5 common mistakes when measuring soil moisture

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Soil Water Content Turf

Soil moisture, or soil volumetric water content, is easily measured with probes, sensors or handheld meters. These meters are as simple as pushing the probe or sensor into the soil, pressing read on the handheld meter, and you’re done. As simple as this appears, there are surprisingly many pitfalls and traps that can lead to wrong interpretation of the measured reading. These are the 5 most common mistakes that are made when measuring soil moisture.

 

1.     measurements are made in air

Accidentally performing a measurement when the probe, sensor or rods are in the air is quite common. Obviously, just holding the sensor in front of you and taking a reading, nowhere near any soil, is not going to tell you much about the water content of soil. However, less obvious is the scenario where the sensor is not completely in contact with the soil that is the main problem.

Many new users, in particular, are not aware that for most soil moisture sensors the measured value is the average over the entire surface of the sensors or rods. So even having a small portion of a few millimetres not in contact with the soil can lead to drier than expected values. Unexpected air pockets deeper in the soil profile, for example caused by dislodging a stone, are particularly difficult to counter.

Solution: always ensure that your sensors are in complete contact with the soil you are measuring.

 

2.     factory calibration and your soil type

All sensors and meters have their own default factory calibration. This calibrated value could be an average from many different soil types or of a specific soil type, such as a sandy loam. In all likelihood, the calibrated value in your sensor or meter will not match the soil you want to measure. For growers, this may not be such an issue if you are only interested in full and refill points. But for researchers who need precision for experiments and modelling, the calibration value of your measurements is critical.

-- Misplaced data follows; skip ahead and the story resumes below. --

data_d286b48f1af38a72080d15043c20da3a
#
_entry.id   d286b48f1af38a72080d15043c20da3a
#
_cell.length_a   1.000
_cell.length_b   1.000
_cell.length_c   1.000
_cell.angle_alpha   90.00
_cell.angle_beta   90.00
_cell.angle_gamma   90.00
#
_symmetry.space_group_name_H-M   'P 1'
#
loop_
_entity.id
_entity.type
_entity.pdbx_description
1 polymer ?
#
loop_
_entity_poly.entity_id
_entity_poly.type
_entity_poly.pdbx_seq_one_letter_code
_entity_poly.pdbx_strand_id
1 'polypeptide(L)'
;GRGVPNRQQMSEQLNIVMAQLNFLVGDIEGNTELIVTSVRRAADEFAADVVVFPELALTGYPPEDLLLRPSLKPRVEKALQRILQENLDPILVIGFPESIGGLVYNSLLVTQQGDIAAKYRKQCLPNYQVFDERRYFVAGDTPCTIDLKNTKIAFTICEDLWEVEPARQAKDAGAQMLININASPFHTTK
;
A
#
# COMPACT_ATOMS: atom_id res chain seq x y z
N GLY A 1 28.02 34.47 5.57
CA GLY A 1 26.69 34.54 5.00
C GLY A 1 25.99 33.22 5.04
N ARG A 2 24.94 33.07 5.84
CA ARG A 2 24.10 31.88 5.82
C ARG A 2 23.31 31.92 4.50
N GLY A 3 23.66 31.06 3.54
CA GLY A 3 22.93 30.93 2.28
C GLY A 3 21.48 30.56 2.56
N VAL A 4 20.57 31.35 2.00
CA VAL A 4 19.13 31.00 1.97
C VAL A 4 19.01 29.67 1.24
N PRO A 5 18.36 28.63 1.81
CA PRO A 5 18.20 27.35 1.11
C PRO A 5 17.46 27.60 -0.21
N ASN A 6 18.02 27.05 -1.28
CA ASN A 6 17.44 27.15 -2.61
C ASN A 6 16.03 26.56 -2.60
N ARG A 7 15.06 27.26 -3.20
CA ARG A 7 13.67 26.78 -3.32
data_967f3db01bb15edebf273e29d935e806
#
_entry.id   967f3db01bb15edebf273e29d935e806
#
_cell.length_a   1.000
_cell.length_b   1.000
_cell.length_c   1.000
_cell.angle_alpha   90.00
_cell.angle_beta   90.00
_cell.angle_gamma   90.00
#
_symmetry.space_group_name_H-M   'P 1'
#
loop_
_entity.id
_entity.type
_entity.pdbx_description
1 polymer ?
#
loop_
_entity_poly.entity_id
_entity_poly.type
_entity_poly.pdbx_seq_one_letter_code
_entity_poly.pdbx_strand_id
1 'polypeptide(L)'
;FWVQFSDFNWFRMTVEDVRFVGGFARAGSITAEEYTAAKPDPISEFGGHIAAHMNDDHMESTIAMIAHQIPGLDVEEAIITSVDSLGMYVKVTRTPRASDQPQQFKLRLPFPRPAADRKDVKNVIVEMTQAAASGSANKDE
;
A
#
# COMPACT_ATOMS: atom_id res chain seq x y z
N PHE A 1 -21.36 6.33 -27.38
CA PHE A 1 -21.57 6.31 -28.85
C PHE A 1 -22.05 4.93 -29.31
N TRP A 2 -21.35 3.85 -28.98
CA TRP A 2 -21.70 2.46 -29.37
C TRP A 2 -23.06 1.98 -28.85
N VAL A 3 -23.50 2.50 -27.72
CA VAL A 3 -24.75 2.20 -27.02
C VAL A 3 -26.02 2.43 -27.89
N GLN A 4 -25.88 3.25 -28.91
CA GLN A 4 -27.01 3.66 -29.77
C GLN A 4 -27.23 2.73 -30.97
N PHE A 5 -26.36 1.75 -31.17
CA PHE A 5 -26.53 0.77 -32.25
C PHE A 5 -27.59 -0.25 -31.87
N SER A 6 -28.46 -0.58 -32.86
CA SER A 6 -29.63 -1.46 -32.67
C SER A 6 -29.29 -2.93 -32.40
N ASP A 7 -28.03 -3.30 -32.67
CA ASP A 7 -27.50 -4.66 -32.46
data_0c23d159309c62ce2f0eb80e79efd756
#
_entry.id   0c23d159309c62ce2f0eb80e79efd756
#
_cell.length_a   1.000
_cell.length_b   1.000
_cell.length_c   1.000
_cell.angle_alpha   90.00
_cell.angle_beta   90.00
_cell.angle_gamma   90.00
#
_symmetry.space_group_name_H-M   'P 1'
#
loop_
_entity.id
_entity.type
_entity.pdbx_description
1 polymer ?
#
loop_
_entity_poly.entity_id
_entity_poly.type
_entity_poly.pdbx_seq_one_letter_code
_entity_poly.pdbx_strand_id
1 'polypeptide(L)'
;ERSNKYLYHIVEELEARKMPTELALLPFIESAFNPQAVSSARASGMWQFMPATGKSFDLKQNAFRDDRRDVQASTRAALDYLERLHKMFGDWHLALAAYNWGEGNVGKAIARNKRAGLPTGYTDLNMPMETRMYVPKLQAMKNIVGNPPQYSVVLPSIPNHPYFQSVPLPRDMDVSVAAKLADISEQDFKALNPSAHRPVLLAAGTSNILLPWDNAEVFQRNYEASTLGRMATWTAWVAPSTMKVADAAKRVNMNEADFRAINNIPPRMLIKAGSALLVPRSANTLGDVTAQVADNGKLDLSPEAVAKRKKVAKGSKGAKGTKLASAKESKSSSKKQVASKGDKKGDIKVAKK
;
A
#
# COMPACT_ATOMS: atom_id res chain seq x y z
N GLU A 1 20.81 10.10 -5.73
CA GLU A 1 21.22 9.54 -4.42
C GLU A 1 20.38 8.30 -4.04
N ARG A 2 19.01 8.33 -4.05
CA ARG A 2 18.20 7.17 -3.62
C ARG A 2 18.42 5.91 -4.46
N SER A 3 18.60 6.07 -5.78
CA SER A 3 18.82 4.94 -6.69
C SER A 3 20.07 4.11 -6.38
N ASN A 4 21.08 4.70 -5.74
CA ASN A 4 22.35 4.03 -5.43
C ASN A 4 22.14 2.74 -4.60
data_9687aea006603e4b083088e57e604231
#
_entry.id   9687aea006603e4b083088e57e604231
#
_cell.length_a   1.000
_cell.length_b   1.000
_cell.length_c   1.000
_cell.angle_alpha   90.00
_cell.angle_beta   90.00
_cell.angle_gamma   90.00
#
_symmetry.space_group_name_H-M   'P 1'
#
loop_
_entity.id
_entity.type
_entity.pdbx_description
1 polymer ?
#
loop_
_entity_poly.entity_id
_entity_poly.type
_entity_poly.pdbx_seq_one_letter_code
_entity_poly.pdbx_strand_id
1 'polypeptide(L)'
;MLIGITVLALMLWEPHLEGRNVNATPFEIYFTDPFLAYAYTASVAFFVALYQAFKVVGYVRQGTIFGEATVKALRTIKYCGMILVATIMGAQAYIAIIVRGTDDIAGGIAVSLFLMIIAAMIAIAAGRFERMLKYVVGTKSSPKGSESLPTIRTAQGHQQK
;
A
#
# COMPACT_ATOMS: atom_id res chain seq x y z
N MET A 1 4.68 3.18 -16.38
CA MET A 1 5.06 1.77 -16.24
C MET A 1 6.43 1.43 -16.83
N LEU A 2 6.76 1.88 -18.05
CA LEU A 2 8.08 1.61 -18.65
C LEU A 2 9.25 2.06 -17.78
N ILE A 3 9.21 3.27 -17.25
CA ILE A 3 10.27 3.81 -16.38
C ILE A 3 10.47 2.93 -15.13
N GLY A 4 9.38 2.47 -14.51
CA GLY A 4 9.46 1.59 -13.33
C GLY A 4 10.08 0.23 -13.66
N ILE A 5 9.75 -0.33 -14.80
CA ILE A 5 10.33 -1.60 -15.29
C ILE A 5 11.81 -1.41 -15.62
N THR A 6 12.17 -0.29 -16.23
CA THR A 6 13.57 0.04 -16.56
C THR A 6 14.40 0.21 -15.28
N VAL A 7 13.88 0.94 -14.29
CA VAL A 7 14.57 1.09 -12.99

Solution: researchers should always calibrate sensors for each type of soil that you are measuring. Some researchers even go as far as calibrating every sensor for every type of soil they are measuring.

 

3.     VWC, RWC, PAW, RAW and ε

Soil moisture probes, sensors and meters can have different output values that may include volumetric soil water content (VWC), soil relative water content (RWC), plant available water (PAW), dielectric permittivity (ε), or raw values such as a count or millivolt value (RAW). Most sensors and meters are set in a default mode of VWC but it may be set in a different output especially in cheaper models. The value of your output could dramatically change your interpretation of your soil moisture values.

Solution: always double check the measurement units of your output value. Do not assume your sensors and meters are all set to the same output.

 

4.     temperature can affect your measurements

This is a lesser known cause of error in soil moisture measurements that even some experienced field operators are not aware of. The cause of this error derives from the fact that most affordable soil moisture sensors, such as capacitance or TDR type soil moisture sensors, measure the dielectric permittivity of the soil. The dielectric permittivity changes with temperature. Therefore, you may have a different soil moisture value at 4am compared with midday not because the actual soil moisture has changed, rather the temperature has changed.

Temperature variations can be easily spotted when data is continuously recorded on a data logger. If the soil moisture shows an increase during the day (and there has been no rainfall or irrigation), and there is a correlation with soil or air temperature, then your soil moisture readings are co-varying with temperature.

Temperature variations are particularly problematic with cheaper models of soil sensors and meters. This is one reason (but not the only reason) why a scientist must spend many hundreds of dollars on sensors and a gardener can do with a cheap sensor from the local hardware store. Some portable, handheld meters require daily calibration, or “zeroing”, for relatively accurate measurements. For these meters, it is important to recalibrate the meter every time the temperature changes by a few degrees. The portable meters that we offer at Edaphic Scientific do not suffer from this effect and do not need recalibrating.

Solution: Good quality sensors, meters and data loggers will not have too many issues with temperature variations. Always double check your data, though, by correlating soil moisture with temperature. If you do have a co-varying temperature effect, there are complex multivariate statistical models that can correct the data. Contact us for more details.

 

5.     salinity and electrical conductivity

Salinity, or soil electrical conductivity (EC), can also have an impact on the accuracy and measurement performance of soil moisture sensors. Similar to temperature effects, EC has an effect on how sensors measure the dielectric permittivity of the soil. Most manufacturers of soil moisture sensors indicate the range of tolerance for EC measurements. For example, the portable meters Edaphic Scientific provide are accurate in soils up to 2 mS/cm. This covers the vast majority of plant species tolerance to saline soils. So if your measurements are in soil for plant growth, horticulture, viticulture, or agriculture, this range of tolerance is sufficient.

Solution: Edaphic Scientific provides low cost, soil EC sensors so you can check the EC of your soil prior to measurements.

 

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